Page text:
I switch from using a 27″ monitor at work to my 15″ MacBook Pro at home, and it’s quite annoying having to resize every application’s window when I switch back and forth between the monitors. On the 27″ monitor I don’t want applications in full screen, but I mostly want this on my MacBook Pro. So what I wanted to solve this was a way to automate resizing specific application windows independently of the current resolution, and I ended up fixing it using a Keyboard Maestro macro.

Specifically I created a macro with a hotkey trigger, I chose CMD + Shift + W. I then added a If Then Else action triggered by AppleScript code which checks the current resolution:

tell application "Finder"
    set _b to bounds of window of desktop
    set _width to item 3 of _b
    _width > 1440
end tell

This basically just saves the width of the current resolution into _width, checks if it’s above 1440, which is the resolution width on my MacBook Pro, and returns whether or not this is true. I then trigger the if condition by looking for the status returned by the AppleScript, which looks like this in Keyboard Maestro:


In the area for actions executed if the conditional is true, I added a Manipulate a Window action configured to Move and Resize Front Window for each application I wanted to resize. As you can see in the screenshot below, I have set the specific screen coordinates where I want the window (you can use the Try button to find this easier by trial and error):


In the area for actions executed if the conditional is false, i.e. when I’m on my MacBook Pro, I again added a Manipulate a Window action for each application I wanted to resize. In the screenshot below I wanted the application to become fullscreen, and this is what you see after selecting Move & Resize -> Custom -> Fullscreen:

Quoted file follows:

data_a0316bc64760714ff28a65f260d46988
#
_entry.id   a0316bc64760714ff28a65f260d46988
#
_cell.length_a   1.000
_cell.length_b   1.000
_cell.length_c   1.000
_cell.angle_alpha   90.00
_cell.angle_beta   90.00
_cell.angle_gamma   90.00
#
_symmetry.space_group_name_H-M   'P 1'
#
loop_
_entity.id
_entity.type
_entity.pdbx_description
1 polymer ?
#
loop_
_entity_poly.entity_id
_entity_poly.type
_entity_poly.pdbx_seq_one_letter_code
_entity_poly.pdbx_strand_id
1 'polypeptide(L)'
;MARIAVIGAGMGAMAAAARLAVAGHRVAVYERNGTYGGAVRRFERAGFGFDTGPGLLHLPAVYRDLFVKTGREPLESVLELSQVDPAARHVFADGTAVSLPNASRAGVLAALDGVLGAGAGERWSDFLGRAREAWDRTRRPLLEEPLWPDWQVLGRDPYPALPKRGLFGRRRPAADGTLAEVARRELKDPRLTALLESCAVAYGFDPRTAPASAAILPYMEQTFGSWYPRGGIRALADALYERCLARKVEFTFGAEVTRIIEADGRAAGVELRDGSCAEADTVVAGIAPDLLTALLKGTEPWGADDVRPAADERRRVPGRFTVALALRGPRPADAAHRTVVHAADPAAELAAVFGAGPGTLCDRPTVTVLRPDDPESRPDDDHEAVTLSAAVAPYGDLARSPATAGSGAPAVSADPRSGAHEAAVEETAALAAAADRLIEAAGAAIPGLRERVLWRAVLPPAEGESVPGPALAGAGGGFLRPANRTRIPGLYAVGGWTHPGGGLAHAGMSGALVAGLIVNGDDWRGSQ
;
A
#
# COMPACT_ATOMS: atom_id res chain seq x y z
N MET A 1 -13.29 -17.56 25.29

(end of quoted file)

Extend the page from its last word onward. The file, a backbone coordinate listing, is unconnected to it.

And that’s basically it. Now I just tap CMD + Shift + W, the script checks the current resolution and resizes and moves the windows accordingly. I uploaded the macro here, as well. You need to make adjustments for your own resolution, but it’s probably easier to just download the macro instead of re-creating it manually.

Using Status Board at GearWorks

I’ve loved Panic’s Status Board app since its launch, and since we’re on the brink of launching two products – the iOS app Boonie Bounce and the web game Mindehimlen – it’s the perfect time for some nicely formatted visualizations of usage data. So we at GearWorks bought an Apple TV and I found a bunch of widgets to suit our needs.

Mindehimlen runs Google Analytics, and I was lucky to find a PHP script which fetches visitor count and page views for a specified site, so that was quite easy to get going. Boonie Bounce runs Flurry Analytics, and while I found a Flurry widget, it was written in Ruby, and I really just wanted it to run on our web server in PHP, so I made a port. I then modified it to suit our specific needs, so we now have two line graphs, and two bar graphs, showing daily usage (active users, new users, sessions, retained users), daily in-app purchases, total downloads, and what kind of in-app purchases people have made. It looks like this:

Status Board @ GearWorks

Note: The data in the screenshot is made up for testing.

New blog and new domain

Another blog! Hurray. I miss writing, but I wanted a new layout and a new domain for some reason, so this is my new watering hole for posts about technology, films, etc.